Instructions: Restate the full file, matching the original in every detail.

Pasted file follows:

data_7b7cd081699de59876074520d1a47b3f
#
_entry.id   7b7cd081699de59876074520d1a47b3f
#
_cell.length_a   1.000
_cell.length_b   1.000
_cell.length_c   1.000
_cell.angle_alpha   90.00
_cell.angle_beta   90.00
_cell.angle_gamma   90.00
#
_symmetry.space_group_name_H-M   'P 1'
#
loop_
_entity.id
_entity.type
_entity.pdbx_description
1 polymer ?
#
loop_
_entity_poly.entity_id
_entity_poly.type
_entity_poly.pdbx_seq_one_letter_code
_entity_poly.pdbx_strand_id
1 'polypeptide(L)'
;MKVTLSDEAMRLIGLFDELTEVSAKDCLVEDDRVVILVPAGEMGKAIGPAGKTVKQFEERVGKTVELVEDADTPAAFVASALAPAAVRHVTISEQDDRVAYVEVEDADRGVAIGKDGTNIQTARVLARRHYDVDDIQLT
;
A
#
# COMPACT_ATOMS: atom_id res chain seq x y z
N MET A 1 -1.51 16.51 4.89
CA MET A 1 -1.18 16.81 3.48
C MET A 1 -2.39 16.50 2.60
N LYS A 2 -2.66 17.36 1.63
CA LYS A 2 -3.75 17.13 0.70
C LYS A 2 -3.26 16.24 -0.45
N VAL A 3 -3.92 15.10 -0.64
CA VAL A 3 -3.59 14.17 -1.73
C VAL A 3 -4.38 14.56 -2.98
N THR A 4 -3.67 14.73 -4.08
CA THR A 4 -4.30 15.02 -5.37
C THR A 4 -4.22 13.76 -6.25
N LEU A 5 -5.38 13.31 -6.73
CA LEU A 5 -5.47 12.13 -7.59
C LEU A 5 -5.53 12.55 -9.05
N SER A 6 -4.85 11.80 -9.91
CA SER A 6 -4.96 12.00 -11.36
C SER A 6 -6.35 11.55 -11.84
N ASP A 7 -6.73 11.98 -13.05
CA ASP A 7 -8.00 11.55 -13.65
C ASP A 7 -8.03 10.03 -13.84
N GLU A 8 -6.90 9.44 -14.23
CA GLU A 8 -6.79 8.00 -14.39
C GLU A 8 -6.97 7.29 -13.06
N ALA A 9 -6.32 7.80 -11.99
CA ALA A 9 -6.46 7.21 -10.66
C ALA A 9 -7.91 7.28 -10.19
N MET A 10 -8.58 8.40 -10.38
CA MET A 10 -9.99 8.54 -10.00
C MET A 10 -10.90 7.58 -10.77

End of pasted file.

data_7b7cd081699de59876074520d1a47b3f
#
_entry.id   7b7cd081699de59876074520d1a47b3f
#
_cell.length_a   1.000
_cell.length_b   1.000
_cell.length_c   1.000
_cell.angle_alpha   90.00
_cell.angle_beta   90.00
_cell.angle_gamma   90.00
#
_symmetry.space_group_name_H-M   'P 1'
#
loop_
_entity.id
_entity.type
_entity.pdbx_description
1 polymer ?
#
loop_
_entity_poly.entity_id
_entity_poly.type
_entity_poly.pdbx_seq_one_letter_code
_entity_poly.pdbx_strand_id
1 'polypeptide(L)'
;MKVTLSDEAMRLIGLFDELTEVSAKDCLVEDDRVVILVPAGEMGKAIGPAGKTVKQFEERVGKTVELVEDADTPAAFVASALAPAAVRHVTISEQDDRVAYVEVEDADRGVAIGKDGTNIQTARVLARRHYDVDDIQLT
;
A
#
# COMPACT_ATOMS: atom_id res chain seq x y z
N MET A 1 -1.51 16.51 4.89
CA MET A 1 -1.18 16.81 3.48
C MET A 1 -2.39 16.50 2.60
N LYS A 2 -2.66 17.36 1.63
CA LYS A 2 -3.75 17.13 0.70
C LYS A 2 -3.26 16.24 -0.45
N VAL A 3 -3.92 15.10 -0.64
CA VAL A 3 -3.59 14.17 -1.73
C VAL A 3 -4.38 14.56 -2.98
N THR A 4 -3.67 14.73 -4.08
CA THR A 4 -4.30 15.02 -5.37
C THR A 4 -4.22 13.76 -6.25
N LEU A 5 -5.38 13.31 -6.73
CA LEU A 5 -5.47 12.13 -7.59
C LEU A 5 -5.53 12.55 -9.05
N SER A 6 -4.85 11.80 -9.91
CA SER A 6 -4.96 12.00 -11.36
C SER A 6 -6.35 11.55 -11.84
N ASP A 7 -6.73 11.98 -13.05
CA ASP A 7 -8.00 11.55 -13.65
C ASP A 7 -8.03 10.03 -13.84
N GLU A 8 -6.90 9.44 -14.23
CA GLU A 8 -6.79 8.00 -14.39
C GLU A 8 -6.97 7.29 -13.06
N ALA A 9 -6.32 7.80 -11.99
CA ALA A 9 -6.46 7.21 -10.66
C ALA A 9 -7.91 7.28 -10.19
N MET A 10 -8.58 8.40 -10.38
CA MET A 10 -9.99 8.54 -10.00
C MET A 10 -10.90 7.58 -10.77